Thus, exceptional deposition is preferable. Further, the first 10 pages, preferably the first 30 pages of the source code, should contain as little important information as possible. Another tip is to apply for 'sealing up' of the source code programming, a situation where only the copyright holder and judicial departments are permitted to open the sealed material.
Entering into an enforceable contract to protect IP rights.
While "hand shaking" deals are still common among parties who have good business relationship, a well-drafted technology manufacturing contract incorporating airtight IP protection language will serve the business marriage well. Such IP protection language should, among other things, include: 1) restrict access to key technology to certain key personnel of the other party and these employees shall all be required to sign nondisclosure agreements; 2) prohibition on improving upon, or claiming an ownership interest in the improvement to technology; 3) non competition both during and after the termination of the contract for a certain period of time and 4) language addressing parties' post termination obligations as to the use of the technology.
When drafting such contracts, one should bear in mind that provisions copied from a U.S. model contract may be against the public policy in China and thus might be deemed unenforceable. However, if a contract is deemed a "foreign-related" contract, the parties have a right to choose a governing law and forum for dispute resolution of a jurisdiction other than China. Therefore, such provisions may be interpreted under applicable U.S. law. Article 304 of the several opinions of the Supreme People's Court concerning the Implementation of the Civil Procedure Law (1992) provides that "foreign-related" refers to a situation where either one or both parties are of foreign nationality or a company or organization is located in a foreign country. However, Chinese-foreign cooperative joint venture contracts are not considered contracts of "foreign related."
Trade Secret Protection
For technology that the owner wants to claim as trade secret, Chinese Contract law also provides levels of protection. It provides that a party cannot disclose or improperly use any trade secret which it has knowledge of during the course of contract negotiation, regardless of whether a contract is ultimately entered into. For technology contracts (i.e. technology development contracts, technology transfer contracts, technical consulting contracts and technical service contracts), the law requires parties to comply with their confidential obligations in regards to the trade secret portions. The old Contract Law limited confidentiality obligations to the duration of the contract. However, the new Contract Law states that such confidential obligations may extend beyond the contract term.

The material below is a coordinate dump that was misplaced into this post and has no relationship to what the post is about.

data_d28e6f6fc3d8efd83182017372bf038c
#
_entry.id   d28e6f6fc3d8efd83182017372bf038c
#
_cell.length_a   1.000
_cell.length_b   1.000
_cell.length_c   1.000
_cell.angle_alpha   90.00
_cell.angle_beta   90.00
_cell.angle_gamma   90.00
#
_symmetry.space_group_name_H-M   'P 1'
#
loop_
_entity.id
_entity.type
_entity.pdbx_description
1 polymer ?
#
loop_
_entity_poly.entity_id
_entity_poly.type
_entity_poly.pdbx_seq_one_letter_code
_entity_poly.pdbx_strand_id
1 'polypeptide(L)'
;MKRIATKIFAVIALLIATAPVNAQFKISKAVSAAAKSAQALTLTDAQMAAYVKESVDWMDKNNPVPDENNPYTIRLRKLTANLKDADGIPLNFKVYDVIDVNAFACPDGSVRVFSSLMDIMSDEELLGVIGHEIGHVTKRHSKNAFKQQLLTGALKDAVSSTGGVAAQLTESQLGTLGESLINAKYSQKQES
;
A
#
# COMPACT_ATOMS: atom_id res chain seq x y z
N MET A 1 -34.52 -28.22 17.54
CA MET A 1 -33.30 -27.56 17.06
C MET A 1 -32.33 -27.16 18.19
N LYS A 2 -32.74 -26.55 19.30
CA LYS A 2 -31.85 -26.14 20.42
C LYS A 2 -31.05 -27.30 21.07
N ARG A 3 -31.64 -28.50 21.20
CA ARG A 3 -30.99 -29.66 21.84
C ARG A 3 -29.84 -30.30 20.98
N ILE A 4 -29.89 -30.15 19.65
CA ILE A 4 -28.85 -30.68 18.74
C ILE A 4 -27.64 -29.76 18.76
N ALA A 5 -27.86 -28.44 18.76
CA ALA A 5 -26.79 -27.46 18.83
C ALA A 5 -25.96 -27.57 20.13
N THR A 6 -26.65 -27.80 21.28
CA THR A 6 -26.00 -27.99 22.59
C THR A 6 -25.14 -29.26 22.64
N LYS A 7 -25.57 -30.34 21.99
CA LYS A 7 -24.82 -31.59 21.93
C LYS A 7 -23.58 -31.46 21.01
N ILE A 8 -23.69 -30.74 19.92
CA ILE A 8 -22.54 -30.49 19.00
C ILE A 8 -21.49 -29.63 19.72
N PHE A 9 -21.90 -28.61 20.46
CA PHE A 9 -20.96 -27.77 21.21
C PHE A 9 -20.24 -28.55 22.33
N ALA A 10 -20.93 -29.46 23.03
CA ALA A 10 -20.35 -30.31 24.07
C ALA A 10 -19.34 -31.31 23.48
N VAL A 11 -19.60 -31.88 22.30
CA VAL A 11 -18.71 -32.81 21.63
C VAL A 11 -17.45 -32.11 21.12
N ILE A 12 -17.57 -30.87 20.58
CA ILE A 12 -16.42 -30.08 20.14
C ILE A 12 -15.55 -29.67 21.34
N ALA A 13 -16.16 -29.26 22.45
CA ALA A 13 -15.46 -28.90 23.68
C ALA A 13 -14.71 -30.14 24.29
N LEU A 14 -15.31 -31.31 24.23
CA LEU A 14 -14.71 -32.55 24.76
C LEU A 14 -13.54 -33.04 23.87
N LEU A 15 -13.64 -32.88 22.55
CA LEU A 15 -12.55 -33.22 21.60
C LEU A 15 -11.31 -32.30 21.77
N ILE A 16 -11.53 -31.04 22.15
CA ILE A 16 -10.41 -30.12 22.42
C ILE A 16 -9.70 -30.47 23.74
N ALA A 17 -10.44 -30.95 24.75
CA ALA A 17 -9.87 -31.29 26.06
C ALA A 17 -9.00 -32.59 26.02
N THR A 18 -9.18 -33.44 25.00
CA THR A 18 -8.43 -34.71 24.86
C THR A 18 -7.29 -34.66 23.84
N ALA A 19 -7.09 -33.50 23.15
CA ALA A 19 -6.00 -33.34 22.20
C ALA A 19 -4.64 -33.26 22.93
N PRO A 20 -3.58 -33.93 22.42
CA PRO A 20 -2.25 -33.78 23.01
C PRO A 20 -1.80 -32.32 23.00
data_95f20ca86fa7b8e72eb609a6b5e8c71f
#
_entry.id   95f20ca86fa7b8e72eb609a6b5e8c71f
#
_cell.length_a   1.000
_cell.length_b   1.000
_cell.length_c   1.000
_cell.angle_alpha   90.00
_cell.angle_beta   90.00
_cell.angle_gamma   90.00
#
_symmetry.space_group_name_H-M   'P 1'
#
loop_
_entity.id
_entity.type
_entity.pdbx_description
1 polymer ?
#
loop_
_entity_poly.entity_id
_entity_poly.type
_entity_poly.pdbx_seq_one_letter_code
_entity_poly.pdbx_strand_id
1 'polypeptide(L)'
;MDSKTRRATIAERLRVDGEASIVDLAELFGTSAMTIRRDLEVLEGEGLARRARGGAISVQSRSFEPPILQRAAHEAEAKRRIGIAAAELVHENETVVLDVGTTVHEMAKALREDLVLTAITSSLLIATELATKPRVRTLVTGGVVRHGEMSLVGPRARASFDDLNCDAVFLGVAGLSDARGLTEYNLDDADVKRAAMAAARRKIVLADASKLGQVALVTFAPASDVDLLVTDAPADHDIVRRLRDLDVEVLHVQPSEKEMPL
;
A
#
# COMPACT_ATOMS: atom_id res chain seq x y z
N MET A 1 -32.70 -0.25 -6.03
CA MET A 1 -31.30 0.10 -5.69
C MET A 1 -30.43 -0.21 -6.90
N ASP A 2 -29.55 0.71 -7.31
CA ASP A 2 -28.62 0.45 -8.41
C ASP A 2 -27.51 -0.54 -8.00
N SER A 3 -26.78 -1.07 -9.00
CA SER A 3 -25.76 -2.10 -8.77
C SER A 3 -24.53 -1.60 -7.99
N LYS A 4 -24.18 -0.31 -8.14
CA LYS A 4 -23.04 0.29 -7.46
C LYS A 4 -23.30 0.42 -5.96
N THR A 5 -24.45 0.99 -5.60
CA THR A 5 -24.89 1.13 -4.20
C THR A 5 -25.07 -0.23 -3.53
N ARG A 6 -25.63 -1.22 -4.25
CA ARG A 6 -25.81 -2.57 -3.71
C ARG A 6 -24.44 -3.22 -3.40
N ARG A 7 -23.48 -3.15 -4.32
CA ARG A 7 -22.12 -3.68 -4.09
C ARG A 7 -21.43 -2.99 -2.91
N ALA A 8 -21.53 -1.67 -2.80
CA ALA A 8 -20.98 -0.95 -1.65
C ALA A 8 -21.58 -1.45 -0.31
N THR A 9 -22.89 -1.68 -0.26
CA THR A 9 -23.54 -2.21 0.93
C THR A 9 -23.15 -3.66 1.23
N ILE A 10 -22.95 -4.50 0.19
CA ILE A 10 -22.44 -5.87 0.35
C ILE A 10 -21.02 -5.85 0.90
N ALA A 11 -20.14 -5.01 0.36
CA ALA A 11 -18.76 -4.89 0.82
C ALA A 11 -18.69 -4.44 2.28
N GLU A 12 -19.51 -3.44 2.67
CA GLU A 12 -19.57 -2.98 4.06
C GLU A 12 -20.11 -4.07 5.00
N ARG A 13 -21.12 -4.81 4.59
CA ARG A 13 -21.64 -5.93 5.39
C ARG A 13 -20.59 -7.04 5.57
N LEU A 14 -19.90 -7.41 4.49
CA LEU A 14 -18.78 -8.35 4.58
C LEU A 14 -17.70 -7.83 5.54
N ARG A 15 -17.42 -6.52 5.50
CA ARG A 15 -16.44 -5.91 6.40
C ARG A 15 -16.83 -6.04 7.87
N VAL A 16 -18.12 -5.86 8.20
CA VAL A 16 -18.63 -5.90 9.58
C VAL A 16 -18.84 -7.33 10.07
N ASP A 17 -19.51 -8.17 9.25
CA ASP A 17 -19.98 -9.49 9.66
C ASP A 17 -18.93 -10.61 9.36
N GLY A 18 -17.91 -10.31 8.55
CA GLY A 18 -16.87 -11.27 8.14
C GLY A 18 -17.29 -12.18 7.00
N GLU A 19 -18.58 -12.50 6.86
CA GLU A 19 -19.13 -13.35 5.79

To conclude, the best weapon is prevention. To protect its IP Rights, one should have an effective IP Rights protection plan. There are many technical or practical control methods such as security IC signature, cloud server and secured loading system to protect IP Rights. However, if such efforts fail, the aggrieved party needs to prove the ownership, the violation of contractual obligations and the confidentiality nature of the technology. There is not a Chinese counterpart to the U.S. concept of discovery. In China, each party is responsible for presenting evidence to support its claims. Therefore, registration and contractual protection will protect the aggrieved party's interests when the happy business relationship falls apart.
This article is for information only. It is not legal advice and is not intended to create, and receipt of it does not constitute a lawyer-client relationship.